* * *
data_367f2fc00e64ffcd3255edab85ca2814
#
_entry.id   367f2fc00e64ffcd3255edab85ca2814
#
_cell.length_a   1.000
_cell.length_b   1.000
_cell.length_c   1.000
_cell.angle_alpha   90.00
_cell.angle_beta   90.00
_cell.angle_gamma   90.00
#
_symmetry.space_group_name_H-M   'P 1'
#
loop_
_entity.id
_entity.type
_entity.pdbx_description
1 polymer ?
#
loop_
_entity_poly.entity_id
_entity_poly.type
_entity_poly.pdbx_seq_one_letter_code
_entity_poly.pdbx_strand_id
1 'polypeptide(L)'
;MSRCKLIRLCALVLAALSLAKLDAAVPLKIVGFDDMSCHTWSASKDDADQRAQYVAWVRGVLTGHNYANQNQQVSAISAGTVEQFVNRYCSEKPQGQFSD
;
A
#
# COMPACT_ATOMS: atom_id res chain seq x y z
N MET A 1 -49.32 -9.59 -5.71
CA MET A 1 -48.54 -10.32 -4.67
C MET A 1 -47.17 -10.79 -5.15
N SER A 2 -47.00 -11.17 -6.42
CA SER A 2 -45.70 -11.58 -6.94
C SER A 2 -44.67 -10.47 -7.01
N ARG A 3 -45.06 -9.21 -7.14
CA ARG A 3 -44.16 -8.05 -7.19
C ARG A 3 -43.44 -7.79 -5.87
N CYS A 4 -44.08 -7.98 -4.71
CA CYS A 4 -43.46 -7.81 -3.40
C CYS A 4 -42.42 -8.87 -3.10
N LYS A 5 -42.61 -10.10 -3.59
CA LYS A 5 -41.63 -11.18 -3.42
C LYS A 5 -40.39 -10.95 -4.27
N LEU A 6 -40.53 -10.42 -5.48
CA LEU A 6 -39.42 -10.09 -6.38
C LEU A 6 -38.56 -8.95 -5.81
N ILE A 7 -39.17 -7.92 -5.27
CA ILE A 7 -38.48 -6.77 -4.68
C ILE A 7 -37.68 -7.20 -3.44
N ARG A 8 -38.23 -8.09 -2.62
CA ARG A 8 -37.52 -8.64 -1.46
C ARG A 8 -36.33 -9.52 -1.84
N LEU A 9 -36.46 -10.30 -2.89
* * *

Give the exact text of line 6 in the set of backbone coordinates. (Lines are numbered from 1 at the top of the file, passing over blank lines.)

_cell.length_b   1.000